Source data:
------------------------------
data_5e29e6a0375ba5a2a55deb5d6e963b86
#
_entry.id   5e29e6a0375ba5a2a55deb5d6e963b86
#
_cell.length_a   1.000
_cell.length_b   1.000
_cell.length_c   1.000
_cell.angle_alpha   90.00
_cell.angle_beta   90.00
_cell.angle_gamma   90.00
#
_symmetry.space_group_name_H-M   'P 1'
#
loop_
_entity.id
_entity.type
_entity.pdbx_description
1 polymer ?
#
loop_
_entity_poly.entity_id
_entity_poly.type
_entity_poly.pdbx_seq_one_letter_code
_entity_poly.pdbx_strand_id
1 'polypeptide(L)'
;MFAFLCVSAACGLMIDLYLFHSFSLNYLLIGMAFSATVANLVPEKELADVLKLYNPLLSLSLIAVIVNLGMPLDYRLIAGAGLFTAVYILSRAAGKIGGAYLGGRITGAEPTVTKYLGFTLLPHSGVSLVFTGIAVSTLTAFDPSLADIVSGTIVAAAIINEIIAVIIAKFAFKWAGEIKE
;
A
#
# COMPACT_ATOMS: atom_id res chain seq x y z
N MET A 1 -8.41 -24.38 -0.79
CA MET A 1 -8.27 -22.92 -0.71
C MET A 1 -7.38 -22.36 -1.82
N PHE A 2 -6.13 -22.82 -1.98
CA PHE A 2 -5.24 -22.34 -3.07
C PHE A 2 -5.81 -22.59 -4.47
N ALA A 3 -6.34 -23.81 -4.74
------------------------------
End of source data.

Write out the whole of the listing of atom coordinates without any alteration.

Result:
data_5e29e6a0375ba5a2a55deb5d6e963b86
#
_entry.id   5e29e6a0375ba5a2a55deb5d6e963b86
#
_cell.length_a   1.000
_cell.length_b   1.000
_cell.length_c   1.000
_cell.angle_alpha   90.00
_cell.angle_beta   90.00
_cell.angle_gamma   90.00
#
_symmetry.space_group_name_H-M   'P 1'
#
loop_
_entity.id
_entity.type
_entity.pdbx_description
1 polymer ?
#
loop_
_entity_poly.entity_id
_entity_poly.type
_entity_poly.pdbx_seq_one_letter_code
_entity_poly.pdbx_strand_id
1 'polypeptide(L)'
;MFAFLCVSAACGLMIDLYLFHSFSLNYLLIGMAFSATVANLVPEKELADVLKLYNPLLSLSLIAVIVNLGMPLDYRLIAGAGLFTAVYILSRAAGKIGGAYLGGRITGAEPTVTKYLGFTLLPHSGVSLVFTGIAVSTLTAFDPSLADIVSGTIVAAAIINEIIAVIIAKFAFKWAGEIKE
;
A
#
# COMPACT_ATOMS: atom_id res chain seq x y z
N MET A 1 -8.41 -24.38 -0.79
CA MET A 1 -8.27 -22.92 -0.71
C MET A 1 -7.38 -22.36 -1.82
N PHE A 2 -6.13 -22.82 -1.98
CA PHE A 2 -5.24 -22.34 -3.07
C PHE A 2 -5.81 -22.59 -4.47
N ALA A 3 -6.34 -23.81 -4.74